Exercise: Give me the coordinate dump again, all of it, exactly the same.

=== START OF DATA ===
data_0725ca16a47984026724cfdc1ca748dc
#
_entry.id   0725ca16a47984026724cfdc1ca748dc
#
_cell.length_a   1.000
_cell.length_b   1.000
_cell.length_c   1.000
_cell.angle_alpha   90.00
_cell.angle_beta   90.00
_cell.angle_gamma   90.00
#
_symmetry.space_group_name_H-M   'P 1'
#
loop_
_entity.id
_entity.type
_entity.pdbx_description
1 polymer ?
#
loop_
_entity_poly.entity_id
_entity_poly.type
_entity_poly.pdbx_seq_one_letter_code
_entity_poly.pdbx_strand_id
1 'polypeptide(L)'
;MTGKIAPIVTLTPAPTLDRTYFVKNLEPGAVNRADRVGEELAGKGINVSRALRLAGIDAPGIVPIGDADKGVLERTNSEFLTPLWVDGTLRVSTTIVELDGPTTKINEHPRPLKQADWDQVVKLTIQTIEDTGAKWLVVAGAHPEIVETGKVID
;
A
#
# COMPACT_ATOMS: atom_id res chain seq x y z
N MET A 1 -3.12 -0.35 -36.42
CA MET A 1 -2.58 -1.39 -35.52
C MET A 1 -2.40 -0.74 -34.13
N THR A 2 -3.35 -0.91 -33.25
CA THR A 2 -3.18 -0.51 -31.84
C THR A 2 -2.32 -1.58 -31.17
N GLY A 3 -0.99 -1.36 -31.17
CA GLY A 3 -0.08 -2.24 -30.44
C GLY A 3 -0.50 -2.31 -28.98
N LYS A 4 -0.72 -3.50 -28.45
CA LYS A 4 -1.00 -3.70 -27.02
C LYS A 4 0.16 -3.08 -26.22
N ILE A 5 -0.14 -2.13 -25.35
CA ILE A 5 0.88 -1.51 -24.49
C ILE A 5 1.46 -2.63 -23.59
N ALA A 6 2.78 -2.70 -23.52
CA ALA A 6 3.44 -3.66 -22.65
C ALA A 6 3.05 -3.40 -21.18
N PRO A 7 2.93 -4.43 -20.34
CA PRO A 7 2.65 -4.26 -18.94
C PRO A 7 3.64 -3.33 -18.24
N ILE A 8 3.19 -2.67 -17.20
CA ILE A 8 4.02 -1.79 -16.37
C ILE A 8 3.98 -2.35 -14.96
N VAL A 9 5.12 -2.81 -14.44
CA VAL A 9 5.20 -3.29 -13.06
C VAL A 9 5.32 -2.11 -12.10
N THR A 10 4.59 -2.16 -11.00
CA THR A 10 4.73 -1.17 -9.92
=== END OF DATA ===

data_0725ca16a47984026724cfdc1ca748dc
#
_entry.id   0725ca16a47984026724cfdc1ca748dc
#
_cell.length_a   1.000
_cell.length_b   1.000
_cell.length_c   1.000
_cell.angle_alpha   90.00
_cell.angle_beta   90.00
_cell.angle_gamma   90.00
#
_symmetry.space_group_name_H-M   'P 1'
#
loop_
_entity.id
_entity.type
_entity.pdbx_description
1 polymer ?
#
loop_
_entity_poly.entity_id
_entity_poly.type
_entity_poly.pdbx_seq_one_letter_code
_entity_poly.pdbx_strand_id
1 'polypeptide(L)'
;MTGKIAPIVTLTPAPTLDRTYFVKNLEPGAVNRADRVGEELAGKGINVSRALRLAGIDAPGIVPIGDADKGVLERTNSEFLTPLWVDGTLRVSTTIVELDGPTTKINEHPRPLKQADWDQVVKLTIQTIEDTGAKWLVVAGAHPEIVETGKVID
;
A
#
# COMPACT_ATOMS: atom_id res chain seq x y z
N MET A 1 -3.12 -0.35 -36.42
CA MET A 1 -2.58 -1.39 -35.52
C MET A 1 -2.40 -0.74 -34.13
N THR A 2 -3.35 -0.91 -33.25
CA THR A 2 -3.18 -0.51 -31.84
C THR A 2 -2.32 -1.58 -31.17
N GLY A 3 -0.99 -1.36 -31.17
CA GLY A 3 -0.08 -2.24 -30.44
C GLY A 3 -0.50 -2.31 -28.98
N LYS A 4 -0.72 -3.50 -28.45
CA LYS A 4 -1.00 -3.70 -27.02
C LYS A 4 0.16 -3.08 -26.22
N ILE A 5 -0.14 -2.13 -25.35
CA ILE A 5 0.88 -1.51 -24.49
C ILE A 5 1.46 -2.63 -23.59
N ALA A 6 2.78 -2.70 -23.52
CA ALA A 6 3.44 -3.66 -22.65
C ALA A 6 3.05 -3.40 -21.18
N PRO A 7 2.93 -4.43 -20.34
CA PRO A 7 2.65 -4.26 -18.94
C PRO A 7 3.64 -3.33 -18.24
N ILE A 8 3.19 -2.67 -17.20
CA ILE A 8 4.02 -1.79 -16.37
C ILE A 8 3.98 -2.35 -14.96
N VAL A 9 5.12 -2.81 -14.44
CA VAL A 9 5.20 -3.29 -13.06
C VAL A 9 5.32 -2.11 -12.10
N THR A 10 4.59 -2.16 -11.00
CA THR A 10 4.73 -1.17 -9.92